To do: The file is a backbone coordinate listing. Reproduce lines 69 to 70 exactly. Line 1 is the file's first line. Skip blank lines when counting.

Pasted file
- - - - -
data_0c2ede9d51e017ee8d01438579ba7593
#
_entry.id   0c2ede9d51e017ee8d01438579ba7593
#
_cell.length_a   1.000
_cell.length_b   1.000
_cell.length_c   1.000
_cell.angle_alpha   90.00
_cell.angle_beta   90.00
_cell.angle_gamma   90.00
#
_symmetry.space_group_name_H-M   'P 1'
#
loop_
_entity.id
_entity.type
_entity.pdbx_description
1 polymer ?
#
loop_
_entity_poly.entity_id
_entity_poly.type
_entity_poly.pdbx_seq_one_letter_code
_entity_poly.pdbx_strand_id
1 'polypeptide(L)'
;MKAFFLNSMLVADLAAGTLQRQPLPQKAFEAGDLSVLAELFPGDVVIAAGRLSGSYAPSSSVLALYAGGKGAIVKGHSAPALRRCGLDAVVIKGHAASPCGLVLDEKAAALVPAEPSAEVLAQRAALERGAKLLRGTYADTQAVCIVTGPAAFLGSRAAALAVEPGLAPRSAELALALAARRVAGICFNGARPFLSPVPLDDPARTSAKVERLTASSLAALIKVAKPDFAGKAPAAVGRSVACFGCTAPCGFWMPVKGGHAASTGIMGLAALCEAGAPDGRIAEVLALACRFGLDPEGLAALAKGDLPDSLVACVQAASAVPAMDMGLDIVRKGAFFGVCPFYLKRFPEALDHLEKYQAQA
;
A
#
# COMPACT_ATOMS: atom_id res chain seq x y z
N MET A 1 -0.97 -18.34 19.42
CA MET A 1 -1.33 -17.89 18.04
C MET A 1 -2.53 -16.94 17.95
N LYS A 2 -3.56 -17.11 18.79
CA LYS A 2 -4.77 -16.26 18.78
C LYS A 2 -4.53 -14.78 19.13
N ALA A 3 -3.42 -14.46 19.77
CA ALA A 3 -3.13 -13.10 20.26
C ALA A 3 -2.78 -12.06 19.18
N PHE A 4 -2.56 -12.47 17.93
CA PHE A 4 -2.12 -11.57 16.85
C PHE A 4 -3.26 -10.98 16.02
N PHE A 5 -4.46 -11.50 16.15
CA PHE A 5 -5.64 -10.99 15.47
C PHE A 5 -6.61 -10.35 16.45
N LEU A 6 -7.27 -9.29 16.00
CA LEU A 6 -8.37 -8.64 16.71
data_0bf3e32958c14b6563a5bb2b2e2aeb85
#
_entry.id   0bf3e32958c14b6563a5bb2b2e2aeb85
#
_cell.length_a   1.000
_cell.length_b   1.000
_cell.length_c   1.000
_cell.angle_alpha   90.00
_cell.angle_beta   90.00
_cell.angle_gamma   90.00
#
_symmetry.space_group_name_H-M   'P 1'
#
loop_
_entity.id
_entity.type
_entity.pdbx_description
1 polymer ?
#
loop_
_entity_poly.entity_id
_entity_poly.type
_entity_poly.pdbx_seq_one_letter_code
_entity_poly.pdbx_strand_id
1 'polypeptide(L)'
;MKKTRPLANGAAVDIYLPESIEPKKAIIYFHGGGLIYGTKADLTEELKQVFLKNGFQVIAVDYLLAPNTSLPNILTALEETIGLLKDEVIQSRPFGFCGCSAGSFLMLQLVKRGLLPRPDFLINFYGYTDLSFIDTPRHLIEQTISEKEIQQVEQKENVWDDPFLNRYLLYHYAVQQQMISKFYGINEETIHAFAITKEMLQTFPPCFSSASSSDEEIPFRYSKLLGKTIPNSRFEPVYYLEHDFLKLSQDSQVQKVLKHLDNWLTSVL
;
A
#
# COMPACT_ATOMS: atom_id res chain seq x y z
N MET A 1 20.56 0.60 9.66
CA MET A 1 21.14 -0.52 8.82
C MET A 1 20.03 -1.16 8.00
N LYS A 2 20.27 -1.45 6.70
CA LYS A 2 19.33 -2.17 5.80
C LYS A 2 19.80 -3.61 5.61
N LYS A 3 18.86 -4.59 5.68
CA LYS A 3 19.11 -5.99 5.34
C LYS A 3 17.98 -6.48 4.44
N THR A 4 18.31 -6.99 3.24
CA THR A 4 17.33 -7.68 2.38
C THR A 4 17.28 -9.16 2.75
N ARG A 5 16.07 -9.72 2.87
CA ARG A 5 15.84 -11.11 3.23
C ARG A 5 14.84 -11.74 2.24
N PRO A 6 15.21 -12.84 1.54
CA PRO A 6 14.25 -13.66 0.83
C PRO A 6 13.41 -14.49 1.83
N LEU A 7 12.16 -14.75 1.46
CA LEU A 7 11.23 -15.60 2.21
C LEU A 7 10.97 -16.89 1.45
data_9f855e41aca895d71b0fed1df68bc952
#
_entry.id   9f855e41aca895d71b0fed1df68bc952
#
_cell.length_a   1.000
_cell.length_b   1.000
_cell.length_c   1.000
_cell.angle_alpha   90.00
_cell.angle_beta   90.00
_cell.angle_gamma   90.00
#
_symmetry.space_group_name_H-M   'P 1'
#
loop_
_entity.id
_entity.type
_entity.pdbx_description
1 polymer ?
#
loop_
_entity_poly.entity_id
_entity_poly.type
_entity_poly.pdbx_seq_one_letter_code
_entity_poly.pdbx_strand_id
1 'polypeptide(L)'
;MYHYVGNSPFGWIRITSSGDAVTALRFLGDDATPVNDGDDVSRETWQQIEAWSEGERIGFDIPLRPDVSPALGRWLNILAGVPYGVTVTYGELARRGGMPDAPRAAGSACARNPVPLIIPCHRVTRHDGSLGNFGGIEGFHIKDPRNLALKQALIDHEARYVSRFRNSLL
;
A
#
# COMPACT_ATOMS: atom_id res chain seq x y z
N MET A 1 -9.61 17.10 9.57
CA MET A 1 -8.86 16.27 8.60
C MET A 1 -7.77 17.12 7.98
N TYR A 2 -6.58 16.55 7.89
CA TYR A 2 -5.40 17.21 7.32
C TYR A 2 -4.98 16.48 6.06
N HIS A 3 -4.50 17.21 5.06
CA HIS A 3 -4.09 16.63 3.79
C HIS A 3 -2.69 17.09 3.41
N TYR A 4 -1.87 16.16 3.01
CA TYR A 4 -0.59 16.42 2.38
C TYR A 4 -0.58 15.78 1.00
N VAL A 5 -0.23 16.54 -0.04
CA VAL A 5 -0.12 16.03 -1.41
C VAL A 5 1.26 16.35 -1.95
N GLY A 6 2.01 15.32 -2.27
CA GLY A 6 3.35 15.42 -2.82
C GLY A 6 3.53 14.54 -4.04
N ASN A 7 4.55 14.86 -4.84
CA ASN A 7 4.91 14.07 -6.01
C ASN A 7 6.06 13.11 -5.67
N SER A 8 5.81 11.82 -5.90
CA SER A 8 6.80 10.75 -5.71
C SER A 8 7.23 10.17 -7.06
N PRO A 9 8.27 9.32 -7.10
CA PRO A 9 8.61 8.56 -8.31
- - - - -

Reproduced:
_entity_poly.type
_entity_poly.pdbx_seq_one_letter_code